Teams are understandably reluctant to do that because if Dublin win that kick-out, then there's an open road to your goal and they don't generally need second chances. It's a risk but it's one I'd be taking if I was O'Neill.


Kildare have some big men in their full-forward line. Daniel Flynn and Paddy Brophy were very good against Meath and they'll have a height advantage against the likes of Jonny Cooper and Mick Fitzsimons. The return to fitness of Philly McMahon is a boost but I still expect to see Kildare go long a few times early in the first half just to see how they get on.

They have other threats too. Niall Kelly was quiet by his standards in that Meath game but he is a fine footballer. I'd like to see him play close to the full-forward to both occupy Cian O'Sullivan, who picks up so much loose ball unchallenged in his role in front of his full-back line, and pick up some scraps.

O'Neill has options on the bench too. Eamonn Callaghan is an experienced operator and I really like Neil Flynn as a footballer. He only came on very late in the day against Meath but if he is fully fit, he is a great option to have as he is very direct.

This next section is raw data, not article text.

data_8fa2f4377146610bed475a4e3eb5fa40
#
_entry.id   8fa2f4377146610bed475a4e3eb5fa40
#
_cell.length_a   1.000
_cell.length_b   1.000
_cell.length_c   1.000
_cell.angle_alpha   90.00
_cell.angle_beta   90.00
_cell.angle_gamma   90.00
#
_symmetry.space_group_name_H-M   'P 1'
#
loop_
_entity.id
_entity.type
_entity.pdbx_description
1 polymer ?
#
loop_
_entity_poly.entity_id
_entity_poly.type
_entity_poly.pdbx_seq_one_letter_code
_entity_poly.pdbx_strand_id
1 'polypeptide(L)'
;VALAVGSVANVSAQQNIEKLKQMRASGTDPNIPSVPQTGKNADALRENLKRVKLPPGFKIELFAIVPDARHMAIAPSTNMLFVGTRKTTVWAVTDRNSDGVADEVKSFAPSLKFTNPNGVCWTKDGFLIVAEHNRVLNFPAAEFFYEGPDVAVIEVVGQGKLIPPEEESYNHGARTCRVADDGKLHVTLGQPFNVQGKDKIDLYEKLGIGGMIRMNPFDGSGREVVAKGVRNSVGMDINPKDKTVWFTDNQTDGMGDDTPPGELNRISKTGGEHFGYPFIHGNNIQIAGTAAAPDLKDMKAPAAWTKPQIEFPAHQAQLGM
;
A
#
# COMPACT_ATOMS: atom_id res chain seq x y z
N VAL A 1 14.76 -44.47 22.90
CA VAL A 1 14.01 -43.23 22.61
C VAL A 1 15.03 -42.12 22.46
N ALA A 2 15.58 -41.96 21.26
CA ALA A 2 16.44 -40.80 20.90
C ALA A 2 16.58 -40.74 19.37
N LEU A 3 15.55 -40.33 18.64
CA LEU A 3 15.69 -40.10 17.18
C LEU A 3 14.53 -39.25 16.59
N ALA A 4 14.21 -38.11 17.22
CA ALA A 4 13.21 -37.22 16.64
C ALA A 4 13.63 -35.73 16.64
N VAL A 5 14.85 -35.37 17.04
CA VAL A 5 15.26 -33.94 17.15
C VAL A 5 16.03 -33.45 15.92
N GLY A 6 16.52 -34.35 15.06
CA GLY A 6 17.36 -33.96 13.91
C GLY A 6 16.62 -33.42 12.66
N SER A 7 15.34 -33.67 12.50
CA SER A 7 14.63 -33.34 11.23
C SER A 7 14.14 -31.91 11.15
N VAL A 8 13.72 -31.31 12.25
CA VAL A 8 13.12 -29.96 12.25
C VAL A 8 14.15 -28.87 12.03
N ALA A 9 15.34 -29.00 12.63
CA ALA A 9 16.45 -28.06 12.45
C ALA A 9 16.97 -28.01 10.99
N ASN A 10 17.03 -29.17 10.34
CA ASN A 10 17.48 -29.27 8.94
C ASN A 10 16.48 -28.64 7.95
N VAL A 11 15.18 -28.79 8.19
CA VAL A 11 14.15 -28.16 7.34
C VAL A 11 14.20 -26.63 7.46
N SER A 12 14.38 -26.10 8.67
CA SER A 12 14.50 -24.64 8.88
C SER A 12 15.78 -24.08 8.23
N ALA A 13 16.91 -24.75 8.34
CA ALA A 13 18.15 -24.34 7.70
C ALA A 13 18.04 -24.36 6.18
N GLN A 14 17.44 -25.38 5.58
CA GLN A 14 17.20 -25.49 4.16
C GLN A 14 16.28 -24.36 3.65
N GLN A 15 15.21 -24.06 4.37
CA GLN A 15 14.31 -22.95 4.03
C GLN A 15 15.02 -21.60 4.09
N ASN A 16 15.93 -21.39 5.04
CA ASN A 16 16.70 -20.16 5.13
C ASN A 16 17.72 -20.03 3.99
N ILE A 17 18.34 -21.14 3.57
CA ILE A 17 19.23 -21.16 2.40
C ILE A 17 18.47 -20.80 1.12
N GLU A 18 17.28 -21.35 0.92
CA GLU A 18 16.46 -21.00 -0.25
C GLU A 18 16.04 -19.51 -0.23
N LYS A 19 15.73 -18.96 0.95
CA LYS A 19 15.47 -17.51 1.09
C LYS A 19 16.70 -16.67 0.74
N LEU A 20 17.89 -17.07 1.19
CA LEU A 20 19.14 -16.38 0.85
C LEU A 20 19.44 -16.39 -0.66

Of course any tactic employed is only as good as the intensity with which it is applied. Contrast the approaches of underdogs Down against Monaghan and Westmeath's attitude versus Dublin.

Down bristled with intent and snapped into tackles. Whatever else happened that day they were going down swinging. Apart from the opening quarter, Westmeath looked like they'd accepted their fate. Kildare will have to be more like Down were and play with a crazed intensity.

There has been a lot of analysis of Dublin. After the Carlow game, some said they were a little off colour. After Westmeath, the line was that they were back to their brilliant best. As ever, the truth is somewhere in the middle. Judging by the impact their subs made against Westmeath (the bench contributed 2-5 which surpassed Westmeath's tally of 0-10), I would say their in-house training games are the place where they find out most about themselves.